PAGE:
Federal stimulus money makes state budget deficit worse


By Tom Patterson
Goldwater Institute
 
State Rep. Kyrsten Sinema recently rebuked U.S. Sen. Jon Kyl in the pages of the East Valley Tribune for recommending that “stimulus” funding be terminated. The federal government, by spending $308 million on infrastructure in Arizona, is providing a “much needed economic boost” to the state, she claimed.

Nobody can say for certain what might have happened without this $767 billion handout. But economic downturns always work themselves out. Markets are inherently self-correcting. In fact, there is a strong possibility that the massive bailouts and market manipulations by the U.S. Treasury and Federal Reserve have lengthened and deepened our current recession.

But there’s another, more fundamental problem with the “stimulus” program. It isn’t paid for with real money. The federal government is simply sharing the use of its magic printing press with the states for a while.

Printing trillions of dollars to pay for today’s wishes is wretched economic policy. When the stimulus money runs out, states will be in worse shape than ever because of the program expansions required to obtain the stimulus funds. Sooner rather than later, states will be forced to face the bitter reality of a “near permanent reduction in state revenues that will force us to reduce the size and scope of our state governments,” according to Gov. Mitch Daniels of Indiana, writing in the Wall Street Journal.

Like many individual Americans, many states spent extravagantly in the good economic times of this decade, making no provision for the future. Arizona unfortunately was one of the worst offenders. Now, that future is here. States are banking on an economic rebound, but gross domestic product growth would have to average 7 percent, twice the historic average, for revenues to be restored to their previous level by 2012.

In response to declining tax revenues, more than half the states have raised taxes. But today’s mobile individuals and businesses simply flee states that try to sock it to them. Beneficiary states are like Indiana, where state spending has been severely reduced and the tax climate is business-friendly. This year alone, more than 30 businesses have moved from tax-and-spend states to Indiana.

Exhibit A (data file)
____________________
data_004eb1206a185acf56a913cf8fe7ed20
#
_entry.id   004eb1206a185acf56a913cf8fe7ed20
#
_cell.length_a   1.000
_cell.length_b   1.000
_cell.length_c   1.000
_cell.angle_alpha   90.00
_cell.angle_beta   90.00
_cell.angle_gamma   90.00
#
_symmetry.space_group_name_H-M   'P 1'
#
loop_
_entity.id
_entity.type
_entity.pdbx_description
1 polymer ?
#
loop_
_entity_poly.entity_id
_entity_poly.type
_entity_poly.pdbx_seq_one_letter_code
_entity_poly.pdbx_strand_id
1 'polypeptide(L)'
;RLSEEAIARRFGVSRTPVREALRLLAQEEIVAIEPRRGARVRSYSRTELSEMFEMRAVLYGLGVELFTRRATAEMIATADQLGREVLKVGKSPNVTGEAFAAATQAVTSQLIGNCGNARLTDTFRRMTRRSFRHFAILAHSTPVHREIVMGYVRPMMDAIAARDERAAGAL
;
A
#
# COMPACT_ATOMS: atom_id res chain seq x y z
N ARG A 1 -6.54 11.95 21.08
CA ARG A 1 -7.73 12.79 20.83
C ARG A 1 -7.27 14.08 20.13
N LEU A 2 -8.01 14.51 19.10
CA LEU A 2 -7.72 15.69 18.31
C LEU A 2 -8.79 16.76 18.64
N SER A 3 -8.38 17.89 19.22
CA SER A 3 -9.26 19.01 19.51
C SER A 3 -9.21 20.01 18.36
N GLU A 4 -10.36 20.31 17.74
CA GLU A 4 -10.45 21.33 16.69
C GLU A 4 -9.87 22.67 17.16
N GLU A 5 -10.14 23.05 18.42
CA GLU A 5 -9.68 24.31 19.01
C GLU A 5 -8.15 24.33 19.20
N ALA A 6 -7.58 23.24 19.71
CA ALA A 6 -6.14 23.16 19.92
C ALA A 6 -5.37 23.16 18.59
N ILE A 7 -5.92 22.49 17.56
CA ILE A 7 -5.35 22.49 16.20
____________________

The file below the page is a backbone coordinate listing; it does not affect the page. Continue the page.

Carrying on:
Yet Arizona Gov. Jan Brewer still insists on protecting state spending as much as possible by raising taxes. But she’s just postponing the day of reckoning. There is no choice but to fundamentally reduce the scope of state government or face permanent economic decline. Daniels notes that “wishing for an improbably huge boom while chasing your own tail through self-destructive taxes won’t prove much of a strategy.” Is anybody listening?
 
Tom Patterson is chairman of the Goldwater Institute and a former state senator. A longer version of this article originally appeared in the East Valley Tribune.


Comments

  1. A whole 30 businesses from the tax and spend states which this article says is most of the country… A whole 30!! Wow if that’s the best numbers you can find you should have just left it out.

  2. The unalterable fact that there is always a price to be paid is a concept that far too many people don’t understand.

    I would love to know what advocates of the government borrow and spend stimulus think when they read Mr. Patterson’s article.

    Government cannot borrow money, print money and then spend money to make the economy prosperous.

  3. Thane,

    I agree with you I just do not think the citing of 30 businesses with saying the size and basically saying nationwide only 30 have moved helps the argument…

  4. I meant to say without say the size of the businesses… It just makes the argument look weak…

  5. Uh. California is losing population and businesses by the thousands, people who end up in Colorado, Arizona … and evidently low tax Oklahoma has become a hot location.
    It was easy to predict this a few years ago when California couldn’t keep the lights on. Businesses either install expensive back-up generators or they go to states which know how to manage power grids.
    Arizona is in a good position – but has to exploit that position wisely – low taxes, sensible governance and more people spending more money will come. But Dumping gazillions into extravagant luxuries like a flashy, but collossally inefficient Phoenix light rail isn’t what state revenues were meant for.

  6. Still acting beyond stupid says:

    there was not much state money in light fail.

    On the other hand, there is no state money left.

    I can hardly wait until the goldwater folks are unemployed.

    they need to go back to dc and the cato institute where they belong, and stop carpetbagging here.